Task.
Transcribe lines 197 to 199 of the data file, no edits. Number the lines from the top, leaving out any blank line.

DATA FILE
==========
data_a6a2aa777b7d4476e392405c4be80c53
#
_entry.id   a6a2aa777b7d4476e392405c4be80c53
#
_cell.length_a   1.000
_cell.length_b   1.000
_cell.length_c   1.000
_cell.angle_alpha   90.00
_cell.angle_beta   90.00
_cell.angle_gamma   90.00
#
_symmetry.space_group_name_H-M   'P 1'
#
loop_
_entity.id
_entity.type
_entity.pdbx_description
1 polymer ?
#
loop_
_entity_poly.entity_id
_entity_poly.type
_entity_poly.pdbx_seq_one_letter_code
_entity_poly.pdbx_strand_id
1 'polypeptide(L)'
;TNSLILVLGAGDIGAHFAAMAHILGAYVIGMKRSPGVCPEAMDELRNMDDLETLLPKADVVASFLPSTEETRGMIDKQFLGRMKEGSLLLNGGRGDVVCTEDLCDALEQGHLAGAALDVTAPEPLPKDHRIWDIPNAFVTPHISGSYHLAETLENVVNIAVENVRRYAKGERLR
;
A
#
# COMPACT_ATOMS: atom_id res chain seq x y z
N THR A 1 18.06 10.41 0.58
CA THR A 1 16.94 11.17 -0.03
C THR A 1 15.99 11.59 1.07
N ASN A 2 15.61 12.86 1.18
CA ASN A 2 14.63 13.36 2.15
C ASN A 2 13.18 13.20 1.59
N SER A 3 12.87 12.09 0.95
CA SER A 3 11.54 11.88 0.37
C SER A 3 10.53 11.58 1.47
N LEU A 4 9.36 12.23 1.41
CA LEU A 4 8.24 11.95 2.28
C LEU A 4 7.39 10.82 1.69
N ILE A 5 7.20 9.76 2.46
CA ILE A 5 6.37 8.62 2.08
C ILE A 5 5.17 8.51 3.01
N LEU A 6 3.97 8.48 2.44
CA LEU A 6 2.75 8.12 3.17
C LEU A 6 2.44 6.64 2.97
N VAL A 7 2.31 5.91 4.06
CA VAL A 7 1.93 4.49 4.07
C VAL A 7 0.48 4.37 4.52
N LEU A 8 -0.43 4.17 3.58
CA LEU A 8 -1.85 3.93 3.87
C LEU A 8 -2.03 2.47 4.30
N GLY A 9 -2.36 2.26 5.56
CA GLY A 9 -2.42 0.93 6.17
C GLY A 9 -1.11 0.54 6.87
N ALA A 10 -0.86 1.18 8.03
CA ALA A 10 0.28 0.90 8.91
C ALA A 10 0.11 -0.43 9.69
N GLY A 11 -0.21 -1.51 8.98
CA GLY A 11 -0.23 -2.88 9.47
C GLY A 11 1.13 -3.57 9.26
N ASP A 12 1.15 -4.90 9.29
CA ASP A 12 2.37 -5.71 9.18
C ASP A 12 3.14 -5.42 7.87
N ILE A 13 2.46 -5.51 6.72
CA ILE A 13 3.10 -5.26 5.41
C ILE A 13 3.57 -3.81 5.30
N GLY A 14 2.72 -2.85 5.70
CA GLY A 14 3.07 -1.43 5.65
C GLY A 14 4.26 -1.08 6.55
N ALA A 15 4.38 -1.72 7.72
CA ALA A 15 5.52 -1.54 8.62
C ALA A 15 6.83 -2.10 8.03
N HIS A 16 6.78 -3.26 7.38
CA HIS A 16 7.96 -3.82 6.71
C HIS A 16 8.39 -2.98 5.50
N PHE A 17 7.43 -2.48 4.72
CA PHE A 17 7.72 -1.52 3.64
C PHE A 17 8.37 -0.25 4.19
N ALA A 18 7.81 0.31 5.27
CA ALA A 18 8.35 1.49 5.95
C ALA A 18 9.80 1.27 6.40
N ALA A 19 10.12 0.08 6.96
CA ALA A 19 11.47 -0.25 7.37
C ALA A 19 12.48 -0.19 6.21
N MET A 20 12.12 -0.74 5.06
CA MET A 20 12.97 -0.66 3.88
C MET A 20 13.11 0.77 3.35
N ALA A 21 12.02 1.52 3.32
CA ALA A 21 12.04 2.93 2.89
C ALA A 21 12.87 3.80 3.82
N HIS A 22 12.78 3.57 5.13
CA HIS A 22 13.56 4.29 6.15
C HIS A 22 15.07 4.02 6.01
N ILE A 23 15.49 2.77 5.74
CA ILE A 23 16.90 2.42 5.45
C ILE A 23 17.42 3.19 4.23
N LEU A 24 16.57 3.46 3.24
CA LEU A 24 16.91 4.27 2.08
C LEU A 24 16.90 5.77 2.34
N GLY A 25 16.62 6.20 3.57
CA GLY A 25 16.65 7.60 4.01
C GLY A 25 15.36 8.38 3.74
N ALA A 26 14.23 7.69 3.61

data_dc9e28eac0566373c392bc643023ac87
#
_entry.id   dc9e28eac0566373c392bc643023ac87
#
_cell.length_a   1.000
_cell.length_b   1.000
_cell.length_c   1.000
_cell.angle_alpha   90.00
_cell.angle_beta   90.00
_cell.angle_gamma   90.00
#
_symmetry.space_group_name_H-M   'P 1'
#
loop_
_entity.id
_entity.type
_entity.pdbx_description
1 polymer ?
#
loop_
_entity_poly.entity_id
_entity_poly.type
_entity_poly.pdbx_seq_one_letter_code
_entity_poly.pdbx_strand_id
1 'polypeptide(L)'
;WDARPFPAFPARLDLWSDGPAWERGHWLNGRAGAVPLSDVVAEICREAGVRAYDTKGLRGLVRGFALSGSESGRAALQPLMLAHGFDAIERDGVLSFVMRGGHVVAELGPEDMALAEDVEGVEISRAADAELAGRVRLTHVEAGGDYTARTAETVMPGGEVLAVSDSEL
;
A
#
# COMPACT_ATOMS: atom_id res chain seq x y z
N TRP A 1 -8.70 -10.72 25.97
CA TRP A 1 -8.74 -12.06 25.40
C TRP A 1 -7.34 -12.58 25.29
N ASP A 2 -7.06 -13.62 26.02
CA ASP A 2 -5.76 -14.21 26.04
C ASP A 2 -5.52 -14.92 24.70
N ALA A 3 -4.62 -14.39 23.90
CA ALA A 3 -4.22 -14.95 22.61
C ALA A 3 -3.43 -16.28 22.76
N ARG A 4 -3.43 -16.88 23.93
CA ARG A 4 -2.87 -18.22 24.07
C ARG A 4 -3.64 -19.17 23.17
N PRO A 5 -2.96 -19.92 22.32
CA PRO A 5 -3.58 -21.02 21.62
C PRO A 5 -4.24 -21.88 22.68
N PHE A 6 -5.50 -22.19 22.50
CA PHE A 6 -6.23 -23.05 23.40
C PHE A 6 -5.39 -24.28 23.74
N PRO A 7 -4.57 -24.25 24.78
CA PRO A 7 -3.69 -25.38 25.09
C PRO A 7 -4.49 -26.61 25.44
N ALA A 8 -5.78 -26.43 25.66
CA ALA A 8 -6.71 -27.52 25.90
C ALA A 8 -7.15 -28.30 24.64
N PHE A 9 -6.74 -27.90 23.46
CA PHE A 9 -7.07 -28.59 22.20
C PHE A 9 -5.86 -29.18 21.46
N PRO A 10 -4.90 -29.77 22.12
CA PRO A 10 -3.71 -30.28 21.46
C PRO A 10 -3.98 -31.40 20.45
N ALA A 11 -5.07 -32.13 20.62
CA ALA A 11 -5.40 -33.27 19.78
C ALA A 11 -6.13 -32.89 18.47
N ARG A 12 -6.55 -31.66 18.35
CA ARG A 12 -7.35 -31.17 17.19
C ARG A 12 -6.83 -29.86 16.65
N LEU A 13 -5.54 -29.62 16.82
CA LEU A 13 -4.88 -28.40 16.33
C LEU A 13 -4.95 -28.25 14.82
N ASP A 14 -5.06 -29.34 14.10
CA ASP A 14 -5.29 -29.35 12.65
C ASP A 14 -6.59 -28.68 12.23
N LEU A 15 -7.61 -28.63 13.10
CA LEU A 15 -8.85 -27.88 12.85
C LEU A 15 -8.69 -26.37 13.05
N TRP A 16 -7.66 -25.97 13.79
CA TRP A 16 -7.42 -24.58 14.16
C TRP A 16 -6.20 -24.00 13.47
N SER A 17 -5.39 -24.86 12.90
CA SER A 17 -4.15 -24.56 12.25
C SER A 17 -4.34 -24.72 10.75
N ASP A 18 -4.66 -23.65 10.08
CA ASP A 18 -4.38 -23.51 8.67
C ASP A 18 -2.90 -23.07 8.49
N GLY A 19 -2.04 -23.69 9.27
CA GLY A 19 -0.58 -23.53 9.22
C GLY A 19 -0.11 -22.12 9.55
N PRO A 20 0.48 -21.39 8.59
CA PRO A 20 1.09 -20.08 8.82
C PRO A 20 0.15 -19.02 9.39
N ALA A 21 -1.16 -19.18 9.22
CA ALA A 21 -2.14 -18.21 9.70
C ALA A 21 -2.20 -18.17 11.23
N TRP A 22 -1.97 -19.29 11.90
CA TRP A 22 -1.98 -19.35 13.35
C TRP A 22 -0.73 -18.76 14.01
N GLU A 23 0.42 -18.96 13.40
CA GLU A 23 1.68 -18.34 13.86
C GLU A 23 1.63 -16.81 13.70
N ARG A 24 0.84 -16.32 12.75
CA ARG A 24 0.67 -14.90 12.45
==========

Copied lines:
N ALA A 21 -1.16 -19.18 9.22
CA ALA A 21 -2.14 -18.21 9.70
C ALA A 21 -2.20 -18.17 11.23